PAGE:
Mr A

Lucifer and the Biscuit Hammer

20 April 2012

Rating:

5 /5

Taken quite literally.

But seriously, Lucifer and the Biscuit hammer is perhaps can be classified as the lost gems of story telling. It also proves that originally is just one factor among the many elements that makes a good story. While most series work on excelling and using their strong point in delivering its story. This one takes everything and blended it to become the most epic tales you had read. This can rival Gurren Laggan for epicness and One Piece for its captivating story.

This series ran monthly up to 10 volumes release. It ran for 5 years in 2005 to 2010 has ended with chapter 65 with a special chapter. Sadly, no one dared to animate this series and that’s a good thing. You need an awesome studio to translate this and there are few that can match the potential of it. Again, this series can rival Gurren Laggan if done right. My personal choice would be MadHouse or Gainax (the gurren team if they’re still there).

Perhaps the reason why this series slip into many radars is that the premise is generic. We got a 2 teams, one to save the earth and one to destroy it. The good guys are composed of knights and a princess with each assigned beasts to support their battles against the evil forces that looms above. The fate of the earth rests in this fearless warriors as they battle to their way (and themselves) to victory. But hidden in the plot, lies a faction that is also pent on destroying the world.

But that’s where the weak point end. The author did a wonderful job in making this series awesome. The is a vibrant display of character development that make each of them unique in its own way. Not only that, they are subtle enough that it organically infuse to you thinking about their personal hobbies and tastes. The author never leaves a spot behind and each chapter will captivate you into understanding each of them. Even in the downtimes of battle, where they typically go about in their lives, hang-out and know each other. Despite the differences and each having their set of personal goal. There is neither good or evil in them. Even the opposing force, where we typically see a baseless rationale do hold on his own to deliver his colour. Moments in the manga include him interacting with the knights and understanding and trying to crush their resolve.

Let me talk a bit on One Piece, since this factors in to my review.  The god mangaka Oda has it best known in delivering outstanding characters and brining the best out of them. One of the key things I particularly like is how he effectively use very strong lines (not drawing). Do you get that pumped feeling after reading the last sentence in the last page of the current chapter of One Piece? Does it pump you into wanting for more, be awe struck by the sheer epic feeling of inspiration? Well, this series also has that feeling. Ten times more. Since the story is laid out, designed to run at a particular end. It manages to execute those moments very well. On top of that, the artwork is oozing in that vibe of epicness that further solidifies the scene in your head. Not to mention, it also makes them bad ass.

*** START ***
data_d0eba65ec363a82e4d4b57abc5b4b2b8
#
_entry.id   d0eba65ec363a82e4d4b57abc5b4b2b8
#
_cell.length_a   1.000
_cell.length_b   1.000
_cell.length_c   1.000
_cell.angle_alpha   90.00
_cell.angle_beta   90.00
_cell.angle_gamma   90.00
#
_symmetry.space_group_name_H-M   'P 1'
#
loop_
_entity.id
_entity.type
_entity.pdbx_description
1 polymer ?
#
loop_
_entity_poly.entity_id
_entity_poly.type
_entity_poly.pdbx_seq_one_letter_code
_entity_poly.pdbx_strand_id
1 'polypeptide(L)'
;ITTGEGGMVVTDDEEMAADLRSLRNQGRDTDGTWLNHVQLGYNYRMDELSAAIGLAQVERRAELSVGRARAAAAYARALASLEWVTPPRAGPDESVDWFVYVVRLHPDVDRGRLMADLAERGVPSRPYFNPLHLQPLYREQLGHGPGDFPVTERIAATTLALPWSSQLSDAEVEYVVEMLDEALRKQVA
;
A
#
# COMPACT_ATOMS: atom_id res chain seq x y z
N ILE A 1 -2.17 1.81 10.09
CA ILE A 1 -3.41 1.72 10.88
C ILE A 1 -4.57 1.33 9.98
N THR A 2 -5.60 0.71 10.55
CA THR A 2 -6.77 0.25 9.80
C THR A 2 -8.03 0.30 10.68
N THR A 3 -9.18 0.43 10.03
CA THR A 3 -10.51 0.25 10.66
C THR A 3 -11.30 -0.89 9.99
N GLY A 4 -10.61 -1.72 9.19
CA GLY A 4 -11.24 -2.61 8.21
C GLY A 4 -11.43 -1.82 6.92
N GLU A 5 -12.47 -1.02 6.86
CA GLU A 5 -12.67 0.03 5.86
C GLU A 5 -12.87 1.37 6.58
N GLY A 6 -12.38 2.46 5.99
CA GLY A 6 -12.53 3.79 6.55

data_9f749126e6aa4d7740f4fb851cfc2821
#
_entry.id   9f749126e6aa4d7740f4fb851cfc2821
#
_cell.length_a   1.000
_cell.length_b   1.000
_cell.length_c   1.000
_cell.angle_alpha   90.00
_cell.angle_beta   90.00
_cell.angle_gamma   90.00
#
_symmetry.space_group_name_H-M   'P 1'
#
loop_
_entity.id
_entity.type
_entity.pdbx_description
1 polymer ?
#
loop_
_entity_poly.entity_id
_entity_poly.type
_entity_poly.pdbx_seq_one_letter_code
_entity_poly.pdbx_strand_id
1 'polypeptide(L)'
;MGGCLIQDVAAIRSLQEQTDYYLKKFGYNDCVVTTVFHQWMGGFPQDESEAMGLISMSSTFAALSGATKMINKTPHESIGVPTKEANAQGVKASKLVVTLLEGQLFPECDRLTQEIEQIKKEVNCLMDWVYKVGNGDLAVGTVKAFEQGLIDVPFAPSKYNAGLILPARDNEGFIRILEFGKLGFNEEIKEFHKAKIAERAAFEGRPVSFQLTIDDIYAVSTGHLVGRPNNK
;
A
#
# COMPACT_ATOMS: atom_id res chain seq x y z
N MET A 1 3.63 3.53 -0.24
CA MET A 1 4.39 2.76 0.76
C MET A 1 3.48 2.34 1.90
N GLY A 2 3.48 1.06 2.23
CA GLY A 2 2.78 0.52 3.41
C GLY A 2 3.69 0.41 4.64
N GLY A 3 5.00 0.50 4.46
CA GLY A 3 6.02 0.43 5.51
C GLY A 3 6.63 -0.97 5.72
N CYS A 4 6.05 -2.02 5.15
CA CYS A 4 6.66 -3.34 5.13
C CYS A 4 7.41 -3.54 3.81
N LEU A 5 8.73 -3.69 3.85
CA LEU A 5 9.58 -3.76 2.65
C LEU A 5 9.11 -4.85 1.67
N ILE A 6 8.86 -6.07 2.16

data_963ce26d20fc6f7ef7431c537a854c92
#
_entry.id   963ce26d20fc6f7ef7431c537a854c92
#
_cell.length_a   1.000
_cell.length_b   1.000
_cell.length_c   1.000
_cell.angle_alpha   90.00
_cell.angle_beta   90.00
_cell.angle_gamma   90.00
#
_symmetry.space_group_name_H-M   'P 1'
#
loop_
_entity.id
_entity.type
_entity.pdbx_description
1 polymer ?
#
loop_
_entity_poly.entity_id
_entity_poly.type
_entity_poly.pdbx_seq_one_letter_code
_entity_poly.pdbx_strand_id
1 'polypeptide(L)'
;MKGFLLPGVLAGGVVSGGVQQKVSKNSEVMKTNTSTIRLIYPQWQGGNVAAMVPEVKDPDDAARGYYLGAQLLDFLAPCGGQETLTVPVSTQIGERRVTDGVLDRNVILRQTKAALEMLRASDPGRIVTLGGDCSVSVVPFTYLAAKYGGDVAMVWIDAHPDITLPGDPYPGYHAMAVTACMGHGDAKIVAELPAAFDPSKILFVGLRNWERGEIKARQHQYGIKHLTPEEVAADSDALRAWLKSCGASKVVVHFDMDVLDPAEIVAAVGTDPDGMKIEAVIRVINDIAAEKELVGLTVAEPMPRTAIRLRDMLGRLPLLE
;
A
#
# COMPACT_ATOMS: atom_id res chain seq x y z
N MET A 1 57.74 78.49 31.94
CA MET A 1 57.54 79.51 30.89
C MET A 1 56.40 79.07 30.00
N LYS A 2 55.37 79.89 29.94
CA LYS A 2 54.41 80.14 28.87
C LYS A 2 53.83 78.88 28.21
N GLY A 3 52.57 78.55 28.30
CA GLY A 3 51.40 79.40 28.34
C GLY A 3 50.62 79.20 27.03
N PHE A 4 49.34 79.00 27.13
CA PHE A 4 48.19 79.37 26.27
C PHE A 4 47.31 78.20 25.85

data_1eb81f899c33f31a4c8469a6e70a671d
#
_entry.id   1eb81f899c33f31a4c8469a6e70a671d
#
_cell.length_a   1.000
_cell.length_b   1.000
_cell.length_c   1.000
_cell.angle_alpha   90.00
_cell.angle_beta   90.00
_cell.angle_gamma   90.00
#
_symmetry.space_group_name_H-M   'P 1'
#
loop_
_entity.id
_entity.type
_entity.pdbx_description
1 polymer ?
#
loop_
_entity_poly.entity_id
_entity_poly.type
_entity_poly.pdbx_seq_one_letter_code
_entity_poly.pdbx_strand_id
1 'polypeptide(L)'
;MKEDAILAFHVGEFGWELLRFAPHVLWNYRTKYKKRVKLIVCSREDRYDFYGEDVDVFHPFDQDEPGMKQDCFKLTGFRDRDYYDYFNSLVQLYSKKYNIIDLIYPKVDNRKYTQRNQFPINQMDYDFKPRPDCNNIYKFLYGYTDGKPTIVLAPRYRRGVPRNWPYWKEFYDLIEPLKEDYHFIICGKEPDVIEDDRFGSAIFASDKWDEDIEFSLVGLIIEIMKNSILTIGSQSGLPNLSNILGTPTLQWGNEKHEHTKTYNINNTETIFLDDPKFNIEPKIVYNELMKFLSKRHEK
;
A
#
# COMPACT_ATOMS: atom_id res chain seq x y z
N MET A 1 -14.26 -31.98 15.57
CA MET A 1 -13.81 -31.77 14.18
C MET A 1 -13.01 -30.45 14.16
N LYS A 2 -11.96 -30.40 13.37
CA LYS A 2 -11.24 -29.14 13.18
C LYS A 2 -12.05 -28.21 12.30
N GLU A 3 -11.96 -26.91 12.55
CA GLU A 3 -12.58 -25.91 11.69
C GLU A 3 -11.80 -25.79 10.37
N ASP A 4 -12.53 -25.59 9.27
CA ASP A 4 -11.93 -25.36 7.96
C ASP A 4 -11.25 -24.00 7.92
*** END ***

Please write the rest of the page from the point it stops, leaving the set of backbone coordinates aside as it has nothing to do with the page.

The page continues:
Speaking of the artwork. This is one of the best artwork I had seen. Simple but has the punch. This may appear to be biased, but I like that it has one of the cutest shotas I had seen in a not-so-nude material. I also like, in my nit-picking sense, that the manga at least draw them completely from head to toes. Typically shoes aren’t much taken into consideration, but most of them seen here are quite done. But I point that out since I have a foot fetish.

On the part of the plot, which I mentioned that the similarities only lie skin deep. A lot of the issues tackled in the manga is about maturity. While older members are struggling in finding their “adult” identities. As the children are also dealing with their own issues of an ideal adult. The mix-match of cast also add interesting chemistry among them, with pairing that often and not work well together. It also has its set of tragedies along the way, that you wouldn’t normally find in a shounen piece. Despite its mature take, it doesn’t have any sex or anything in that sort of vein. The maturity comes from the grounded perspective and not pulling any sort of unexpected come back. They die if they must die. Not resurrection of parties. Things make more realistic.

Overall, if you read bakuman. This would have been a manga created by Nizuma Eiji. This perfectly fits his style of delivering awesome stories. Everything just flows consistently and naturally that it eventually attaches to you. The decisive plot also makes it rock solid. No plot-holes and it also seals much for any sort of sequel (prequel maybe). This is a gem that has been tuck away without ever given the change to shine. No Anime also makes is a sad panda. But with this generation craving for another Gurren Laggan epic proportions, then this is your baby waiting to be born.

Rating: 5!!!!/5

Another 5 for the shota.

  • Y?

    woah, I don’t remember any of these panels, and I only read the manga month ago… What chapter was the last panel from?

    • http://deremoe.com/ Solidad

      I can’t remember exactly what chapter, but it’s near the end. Around 5-8 chapters before 65.

  • fan

    Sengoku Youko is also another budding series by Mizukami Satoshi and is as good, if not better than Hoshi no Samidare, and I TOTALLY LOVED THIS GEM of a series.

    • http://deremoe.com/ Solidad

      Oh yeah, I’ve read his current work. My initial read of it didn’t grip me as much as this one. But maybe a second spin would.

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